MUFG to launch asset-backed security tokens with Nomura, SBI – Ledger Insights
MUFG Trust announced on Friday that it intends to use its blockchain-based Progmat security token platform to issue asset-backed securities (ABS). The tokens will involve real estate with Kenedix as the real estate asset manager. SBI Securities and Nomura Securities will underwrite the Security Token Offer (STO) and sell the tokens to investors. The solution essentially tokenizes real estate but complies with Japanese law.
In 2019, MUFG announced the formation of the Security Token Research Association (SRA) and, as part of it, created a group to focus on asset-backed securities. All the companies mentioned here are part of this group. The SRA started with 22 members, but now the association has more than 50 participants.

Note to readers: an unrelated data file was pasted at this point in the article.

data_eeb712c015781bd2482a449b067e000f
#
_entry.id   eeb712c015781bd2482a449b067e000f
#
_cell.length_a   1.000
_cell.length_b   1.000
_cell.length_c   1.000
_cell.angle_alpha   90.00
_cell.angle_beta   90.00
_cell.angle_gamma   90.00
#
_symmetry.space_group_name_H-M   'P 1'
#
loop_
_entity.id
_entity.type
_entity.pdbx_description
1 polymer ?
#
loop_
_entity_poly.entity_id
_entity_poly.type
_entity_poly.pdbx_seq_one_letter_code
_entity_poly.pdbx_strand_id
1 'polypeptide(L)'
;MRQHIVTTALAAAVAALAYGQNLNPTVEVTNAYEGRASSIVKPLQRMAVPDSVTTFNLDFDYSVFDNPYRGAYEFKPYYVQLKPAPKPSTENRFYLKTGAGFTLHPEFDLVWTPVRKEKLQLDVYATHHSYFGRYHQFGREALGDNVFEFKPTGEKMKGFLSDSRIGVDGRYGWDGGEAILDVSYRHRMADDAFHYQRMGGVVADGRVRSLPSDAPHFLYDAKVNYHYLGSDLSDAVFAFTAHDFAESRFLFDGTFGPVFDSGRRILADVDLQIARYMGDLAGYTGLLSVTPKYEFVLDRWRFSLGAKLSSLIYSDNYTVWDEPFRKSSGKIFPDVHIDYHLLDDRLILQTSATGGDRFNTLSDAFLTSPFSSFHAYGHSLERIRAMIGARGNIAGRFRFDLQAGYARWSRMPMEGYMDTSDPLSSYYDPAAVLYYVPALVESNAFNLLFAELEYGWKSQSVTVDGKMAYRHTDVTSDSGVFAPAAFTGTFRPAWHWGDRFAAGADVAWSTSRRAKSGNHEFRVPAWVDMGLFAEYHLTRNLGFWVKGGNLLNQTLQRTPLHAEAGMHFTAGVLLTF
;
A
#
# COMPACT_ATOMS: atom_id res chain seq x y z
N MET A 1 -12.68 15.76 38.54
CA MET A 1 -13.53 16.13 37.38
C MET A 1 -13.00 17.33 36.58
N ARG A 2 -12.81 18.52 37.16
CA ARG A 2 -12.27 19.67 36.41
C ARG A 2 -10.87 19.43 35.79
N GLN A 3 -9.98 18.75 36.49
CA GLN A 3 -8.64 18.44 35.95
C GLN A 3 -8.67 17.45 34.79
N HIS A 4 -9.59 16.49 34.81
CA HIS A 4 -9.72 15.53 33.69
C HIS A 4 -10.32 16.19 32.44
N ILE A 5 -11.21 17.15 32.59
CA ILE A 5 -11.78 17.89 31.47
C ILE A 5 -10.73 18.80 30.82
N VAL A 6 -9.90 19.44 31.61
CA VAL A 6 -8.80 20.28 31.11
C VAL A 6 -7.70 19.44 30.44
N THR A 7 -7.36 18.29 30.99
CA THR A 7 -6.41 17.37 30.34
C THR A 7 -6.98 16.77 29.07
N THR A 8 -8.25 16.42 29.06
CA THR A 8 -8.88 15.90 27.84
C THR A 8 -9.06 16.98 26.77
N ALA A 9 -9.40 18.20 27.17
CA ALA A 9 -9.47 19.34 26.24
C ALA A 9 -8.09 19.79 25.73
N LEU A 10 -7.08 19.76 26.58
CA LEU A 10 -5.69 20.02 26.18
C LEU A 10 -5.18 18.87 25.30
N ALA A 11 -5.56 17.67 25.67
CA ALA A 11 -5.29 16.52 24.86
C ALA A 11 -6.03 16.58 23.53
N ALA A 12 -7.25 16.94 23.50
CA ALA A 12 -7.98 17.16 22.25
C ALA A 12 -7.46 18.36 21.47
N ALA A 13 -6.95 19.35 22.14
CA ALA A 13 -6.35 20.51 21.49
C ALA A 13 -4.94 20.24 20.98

How it works
The real estate is placed in a fund, Kenedix as the real estate asset manager and MUFG Trust would issue a beneficiary certificate. In the past, this beneficiary certificate would have been paper, but it is now a security token issued using MUFG’s Progmat solution. SBI and Nomura Securities are the underwriters of the issue and would distribute it to their clients. MUFG Trust also acts as a custodian, the data being stored on the Progmat platform.
At the same time, many incumbents in the Japanese securities industry also participate in a self-regulatory body, the Japan Security Token Offering Association (JSTOA). All the companies in the project are members of JSTOA.
Additionally, Nomura and Nomura Research founded the BOOSTRY blockchain tokenization solution, in which SBI recently invested. BOOSTRY is also used for security token offerings and initially focuses on bonds. SBI Securities itself used the platform to issue a bond security token.
Compared to most countries, Japan is starting to push security tokens. This is in part because of new regulations enacted in May 2020, which have helped bring greater legal clarity to the sector. Before that, a security token offering could potentially be covered by both the Payment Services Act (PSA) and the Financial Instruments and Exchanges Act (FIEA). From now on, he will generally report to the FIEA.